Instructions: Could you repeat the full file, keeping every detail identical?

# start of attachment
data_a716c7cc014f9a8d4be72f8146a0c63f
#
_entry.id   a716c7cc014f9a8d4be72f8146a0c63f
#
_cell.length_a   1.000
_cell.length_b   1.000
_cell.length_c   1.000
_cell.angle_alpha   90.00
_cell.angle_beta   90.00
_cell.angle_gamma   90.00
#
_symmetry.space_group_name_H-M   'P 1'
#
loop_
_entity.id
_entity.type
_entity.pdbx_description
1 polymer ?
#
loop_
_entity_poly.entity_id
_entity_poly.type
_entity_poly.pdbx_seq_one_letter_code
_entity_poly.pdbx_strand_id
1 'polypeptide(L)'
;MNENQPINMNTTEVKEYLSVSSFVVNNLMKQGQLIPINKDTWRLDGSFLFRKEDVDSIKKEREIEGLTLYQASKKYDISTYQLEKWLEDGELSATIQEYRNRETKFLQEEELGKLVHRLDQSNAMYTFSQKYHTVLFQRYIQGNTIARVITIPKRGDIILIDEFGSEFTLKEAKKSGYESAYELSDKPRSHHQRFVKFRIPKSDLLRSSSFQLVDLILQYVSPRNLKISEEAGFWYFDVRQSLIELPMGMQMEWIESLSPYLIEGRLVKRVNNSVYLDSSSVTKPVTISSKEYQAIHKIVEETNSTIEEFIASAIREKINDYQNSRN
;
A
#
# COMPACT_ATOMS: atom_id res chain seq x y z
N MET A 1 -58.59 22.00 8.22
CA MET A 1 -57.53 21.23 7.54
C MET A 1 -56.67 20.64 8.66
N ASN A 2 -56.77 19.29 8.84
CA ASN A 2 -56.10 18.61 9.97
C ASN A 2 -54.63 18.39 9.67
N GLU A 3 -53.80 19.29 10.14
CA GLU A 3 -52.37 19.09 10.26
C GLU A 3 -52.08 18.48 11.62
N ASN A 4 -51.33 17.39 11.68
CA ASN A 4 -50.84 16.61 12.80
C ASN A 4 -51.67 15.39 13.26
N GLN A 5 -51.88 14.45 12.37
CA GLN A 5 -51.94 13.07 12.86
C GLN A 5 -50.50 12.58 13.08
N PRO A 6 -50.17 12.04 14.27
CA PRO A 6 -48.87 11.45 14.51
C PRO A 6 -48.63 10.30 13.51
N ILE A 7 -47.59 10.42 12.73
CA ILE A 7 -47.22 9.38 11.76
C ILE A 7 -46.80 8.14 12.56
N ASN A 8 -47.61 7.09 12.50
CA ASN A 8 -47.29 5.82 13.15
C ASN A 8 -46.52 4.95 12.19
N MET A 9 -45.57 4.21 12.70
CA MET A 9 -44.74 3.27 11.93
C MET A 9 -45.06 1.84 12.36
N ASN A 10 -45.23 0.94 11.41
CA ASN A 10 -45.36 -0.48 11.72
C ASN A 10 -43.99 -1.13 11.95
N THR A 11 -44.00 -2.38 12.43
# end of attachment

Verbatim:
data_a716c7cc014f9a8d4be72f8146a0c63f
#
_entry.id   a716c7cc014f9a8d4be72f8146a0c63f
#
_cell.length_a   1.000
_cell.length_b   1.000
_cell.length_c   1.000
_cell.angle_alpha   90.00
_cell.angle_beta   90.00
_cell.angle_gamma   90.00
#
_symmetry.space_group_name_H-M   'P 1'
#
loop_
_entity.id
_entity.type
_entity.pdbx_description
1 polymer ?
#
loop_
_entity_poly.entity_id
_entity_poly.type
_entity_poly.pdbx_seq_one_letter_code
_entity_poly.pdbx_strand_id
1 'polypeptide(L)'
;MNENQPINMNTTEVKEYLSVSSFVVNNLMKQGQLIPINKDTWRLDGSFLFRKEDVDSIKKEREIEGLTLYQASKKYDISTYQLEKWLEDGELSATIQEYRNRETKFLQEEELGKLVHRLDQSNAMYTFSQKYHTVLFQRYIQGNTIARVITIPKRGDIILIDEFGSEFTLKEAKKSGYESAYELSDKPRSHHQRFVKFRIPKSDLLRSSSFQLVDLILQYVSPRNLKISEEAGFWYFDVRQSLIELPMGMQMEWIESLSPYLIEGRLVKRVNNSVYLDSSSVTKPVTISSKEYQAIHKIVEETNSTIEEFIASAIREKINDYQNSRN
;
A
#
# COMPACT_ATOMS: atom_id res chain seq x y z
N MET A 1 -58.59 22.00 8.22
CA MET A 1 -57.53 21.23 7.54
C MET A 1 -56.67 20.64 8.66
N ASN A 2 -56.77 19.29 8.84
CA ASN A 2 -56.10 18.61 9.97
C ASN A 2 -54.63 18.39 9.67
N GLU A 3 -53.80 19.29 10.14
CA GLU A 3 -52.37 19.09 10.26
C GLU A 3 -52.08 18.48 11.62
N ASN A 4 -51.33 17.39 11.68
CA ASN A 4 -50.84 16.61 12.80
C ASN A 4 -51.67 15.39 13.26
N GLN A 5 -51.88 14.45 12.37
CA GLN A 5 -51.94 13.07 12.86
C GLN A 5 -50.50 12.58 13.08
N PRO A 6 -50.17 12.04 14.27
CA PRO A 6 -48.87 11.45 14.51
C PRO A 6 -48.63 10.30 13.51
N ILE A 7 -47.59 10.42 12.73
CA ILE A 7 -47.22 9.38 11.76
C ILE A 7 -46.80 8.14 12.56
N ASN A 8 -47.61 7.09 12.50
CA ASN A 8 -47.29 5.82 13.15
C ASN A 8 -46.52 4.95 12.19
N MET A 9 -45.57 4.21 12.70
CA MET A 9 -44.74 3.27 11.93
C MET A 9 -45.06 1.84 12.36
N ASN A 10 -45.23 0.94 11.41
CA ASN A 10 -45.36 -0.48 11.72
C ASN A 10 -43.99 -1.13 11.95
N THR A 11 -44.00 -2.38 12.43